Ferank Manseed, who has now been doing hand-poked tattoos for a decade (“I don’t play with that modern machine nonsense!”) just finished the second session on this amazing swastika/asanoha scalp piece, which now has eleven hours of hand poking in it. I like the 3D effect that makes it look like the design is cut right into the head, kind of a dotwork trompe l’oeil. As you may have guessed Ferank is pure hand-poked all the way, only having used a machine a few times (and that was a long time ago). He says, “the freedom of working by hand has allowed me to tattoo and travel and connect with other handwork tattooists, who are still rare — I like this…”
Like most hand tattooists, Ferank is largely self-taught, doing much of his learning by tattooing his own skin. I asked him what he uses for tools and while he points out that he “can make a tattoo with anything sharp” he usually uses pre-made needles (the same sort that would be put in a machine) strapped to a chopstick. When the tattoo is completed, he removes the needles from the bamboo chopstick, marks the date on it, blesses it with a swastika and an aum and gives it to the client as a souvenir of the experience.
Ferank is based at Northside Private Rooms (one of the rare studios that contains a dedicated hand area) in Newcastle Upone Tyne in England, and you can email him at [email protected] or visit him on Facebook.
I got a message from Mike Hill at Broad Street Studio (broadstreetstudio.co.uk) in Bath, Somerset, UK telling me that they’re looking for a new tattoo artist at their studio and asking me whether I’d be willing to post a job ad for him… I told him I couldn’t really do that, but if he could find something interesting for me to post, well, as they say, “one hand washes the other”… So he got me some pictures of a recent scar he did on Tam Smith. Unlike most skin removal scars over tattoos, this is over a Japanese sleeve, rather than over blackwork, and the negative-space it creates interacts with the tattoo rather than standing solo. At first I’d assumed this was a tattoo on a fishing enthusiast, but it’s actually a flesh hook as Tam is part of the suspension community.
If you’re a tattoo artist looking for work (or perhaps even a long-term working vacation in beautiful Bath), get in touch with Mike on Faceobook, or via their shop website. To give you an idea of the sort of shop you’d be stepping into, here’s some work done by Fil, another one of the tattooists that call Broad Street Studio home — that’s Mike’s head top-right (you may recognize it, because Rob featured it back in 2010). Click for a giant look.
I wanted to show three separate dotwork designs this afternoon, each of them showing a slightly different approach to the medium. The first piece I want to show is by Kenji Alucky (blackinkpower.com), an incredibly complex strobing pattern with the bands flashing on and off in a series of overlaid reversals, all orbiting around a central sun.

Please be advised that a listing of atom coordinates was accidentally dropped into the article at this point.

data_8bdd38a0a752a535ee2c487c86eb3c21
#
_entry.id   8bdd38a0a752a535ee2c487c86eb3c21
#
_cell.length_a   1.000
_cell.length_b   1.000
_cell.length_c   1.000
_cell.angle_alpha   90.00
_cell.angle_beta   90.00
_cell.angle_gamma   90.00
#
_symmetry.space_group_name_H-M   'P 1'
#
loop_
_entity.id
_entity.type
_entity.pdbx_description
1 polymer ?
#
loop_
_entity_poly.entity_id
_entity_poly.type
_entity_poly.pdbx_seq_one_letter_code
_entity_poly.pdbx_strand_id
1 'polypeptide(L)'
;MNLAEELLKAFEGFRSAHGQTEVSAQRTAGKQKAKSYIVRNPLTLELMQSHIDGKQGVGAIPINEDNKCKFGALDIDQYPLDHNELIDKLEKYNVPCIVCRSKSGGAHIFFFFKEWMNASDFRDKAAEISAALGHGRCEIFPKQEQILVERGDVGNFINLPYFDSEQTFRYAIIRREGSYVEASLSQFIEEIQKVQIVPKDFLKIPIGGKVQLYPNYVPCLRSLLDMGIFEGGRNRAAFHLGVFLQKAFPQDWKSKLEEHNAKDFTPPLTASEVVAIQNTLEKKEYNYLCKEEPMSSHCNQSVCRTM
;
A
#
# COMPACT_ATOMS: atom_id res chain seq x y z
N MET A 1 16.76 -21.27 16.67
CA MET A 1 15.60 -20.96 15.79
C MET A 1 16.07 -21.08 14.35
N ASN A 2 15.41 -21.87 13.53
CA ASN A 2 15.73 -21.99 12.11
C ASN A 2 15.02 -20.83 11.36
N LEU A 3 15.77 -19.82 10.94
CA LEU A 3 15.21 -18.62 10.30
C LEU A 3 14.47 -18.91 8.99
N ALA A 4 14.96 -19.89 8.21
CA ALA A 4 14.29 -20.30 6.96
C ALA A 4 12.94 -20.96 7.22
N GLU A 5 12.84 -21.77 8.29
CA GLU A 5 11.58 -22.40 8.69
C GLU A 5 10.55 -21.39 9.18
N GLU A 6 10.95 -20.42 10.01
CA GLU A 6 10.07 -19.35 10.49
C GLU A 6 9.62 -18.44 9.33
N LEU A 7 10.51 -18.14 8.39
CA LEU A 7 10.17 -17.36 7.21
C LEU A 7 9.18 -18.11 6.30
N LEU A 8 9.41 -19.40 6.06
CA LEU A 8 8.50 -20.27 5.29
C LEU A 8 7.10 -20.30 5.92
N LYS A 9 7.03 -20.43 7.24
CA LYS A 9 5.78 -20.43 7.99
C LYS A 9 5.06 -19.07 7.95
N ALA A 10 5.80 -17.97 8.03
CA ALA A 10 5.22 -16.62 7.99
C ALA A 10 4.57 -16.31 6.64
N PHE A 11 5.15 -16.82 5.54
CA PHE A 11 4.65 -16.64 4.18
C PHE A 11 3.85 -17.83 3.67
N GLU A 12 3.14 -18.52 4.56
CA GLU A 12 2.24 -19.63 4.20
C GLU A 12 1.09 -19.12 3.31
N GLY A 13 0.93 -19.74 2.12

Next, a gorgeous chestpiece by Argentina’s Nazareno Tubaro (nazareno-tubaro.com), heartshaped field of dotwork stripes with a pair of mirrored Maori curls in negative space, creating a simple, powerful design. This was done while doing a guest spot at Denmark’s amazing Skin & Bone (skinandbone.dk).
This last one doesn’t have remotely the technical precision or complexity of the first two, but I still like it a lot (and you know I’ve never felt that complexity is needed for a great tattoo). This spiral was created by Wayne Fredrickson of Zodiac Tattoo Studio in Moreno Valley, CA, machine-poked on the palm of his spiral. Wayne tells me that his apprentice couldn’t stay still, with his fingers curling and his arm lifting in reflex action beyond his control — I think the exact quote was “it was like tattooing on a rollercoaster”. It’s lucky this was a dotwork design, because if it had been anything else, it would have likely been scribble city, an impersonation of a John Callahan cartoon.
I’ve posted on Mateo’s BME logo pubic scar previously, which has been getting augmented with a growing and glowing aura of dotwork ink geometry by Jodi Lyford of Chimera (chimeratattoo.com) in Santa Cruz. She’s recently done more work on it, and it’s absolutely stunning. And the best thing about it is that it has an extremely realistic beard! But seriously, along with Keff’s dotwork BME logo sleeve and Joeltron’s BME logo backpiece, Matteo’s easily earns a place in my shortlist of best BME-themed body art.
On a barely related note, speaking of Mateo, that reminds me I’ve been meaning to post a picture of the great nostril jewelry that Pauly Unstoppable was wearing in his latest pictures (the connection is that Mateo has done many of Pauly’s piercings). It almost looks like the coils that the Kayan people wear around their necks, and to my surprise is a look that I rarely see even though it’s quite beautiful.